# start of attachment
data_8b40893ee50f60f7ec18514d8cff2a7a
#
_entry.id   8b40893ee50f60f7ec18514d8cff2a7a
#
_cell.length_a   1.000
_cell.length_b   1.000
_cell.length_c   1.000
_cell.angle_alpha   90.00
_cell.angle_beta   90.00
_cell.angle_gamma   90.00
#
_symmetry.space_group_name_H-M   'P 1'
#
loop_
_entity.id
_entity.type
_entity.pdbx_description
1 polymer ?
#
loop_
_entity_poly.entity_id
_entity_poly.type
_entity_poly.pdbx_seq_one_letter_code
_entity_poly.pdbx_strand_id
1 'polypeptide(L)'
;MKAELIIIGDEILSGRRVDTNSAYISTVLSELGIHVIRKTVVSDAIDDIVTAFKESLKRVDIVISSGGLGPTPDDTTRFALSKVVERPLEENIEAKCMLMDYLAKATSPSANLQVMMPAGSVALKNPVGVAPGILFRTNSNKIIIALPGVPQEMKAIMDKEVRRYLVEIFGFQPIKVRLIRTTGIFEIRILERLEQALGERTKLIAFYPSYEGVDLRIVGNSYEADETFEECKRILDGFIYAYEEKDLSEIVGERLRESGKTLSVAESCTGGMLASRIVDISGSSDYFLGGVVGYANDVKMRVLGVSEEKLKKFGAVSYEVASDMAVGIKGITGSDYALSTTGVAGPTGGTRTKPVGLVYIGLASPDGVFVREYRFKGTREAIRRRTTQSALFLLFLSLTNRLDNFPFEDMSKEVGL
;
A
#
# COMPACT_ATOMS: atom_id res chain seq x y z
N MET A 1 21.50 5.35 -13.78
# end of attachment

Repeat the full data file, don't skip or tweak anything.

data_8b40893ee50f60f7ec18514d8cff2a7a
#
_entry.id   8b40893ee50f60f7ec18514d8cff2a7a
#
_cell.length_a   1.000
_cell.length_b   1.000
_cell.length_c   1.000
_cell.angle_alpha   90.00
_cell.angle_beta   90.00
_cell.angle_gamma   90.00
#
_symmetry.space_group_name_H-M   'P 1'
#
loop_
_entity.id
_entity.type
_entity.pdbx_description
1 polymer ?
#
loop_
_entity_poly.entity_id
_entity_poly.type
_entity_poly.pdbx_seq_one_letter_code
_entity_poly.pdbx_strand_id
1 'polypeptide(L)'
;MKAELIIIGDEILSGRRVDTNSAYISTVLSELGIHVIRKTVVSDAIDDIVTAFKESLKRVDIVISSGGLGPTPDDTTRFALSKVVERPLEENIEAKCMLMDYLAKATSPSANLQVMMPAGSVALKNPVGVAPGILFRTNSNKIIIALPGVPQEMKAIMDKEVRRYLVEIFGFQPIKVRLIRTTGIFEIRILERLEQALGERTKLIAFYPSYEGVDLRIVGNSYEADETFEECKRILDGFIYAYEEKDLSEIVGERLRESGKTLSVAESCTGGMLASRIVDISGSSDYFLGGVVGYANDVKMRVLGVSEEKLKKFGAVSYEVASDMAVGIKGITGSDYALSTTGVAGPTGGTRTKPVGLVYIGLASPDGVFVREYRFKGTREAIRRRTTQSALFLLFLSLTNRLDNFPFEDMSKEVGL
;
A
#
# COMPACT_ATOMS: atom_id res chain seq x y z
N MET A 1 21.50 5.35 -13.78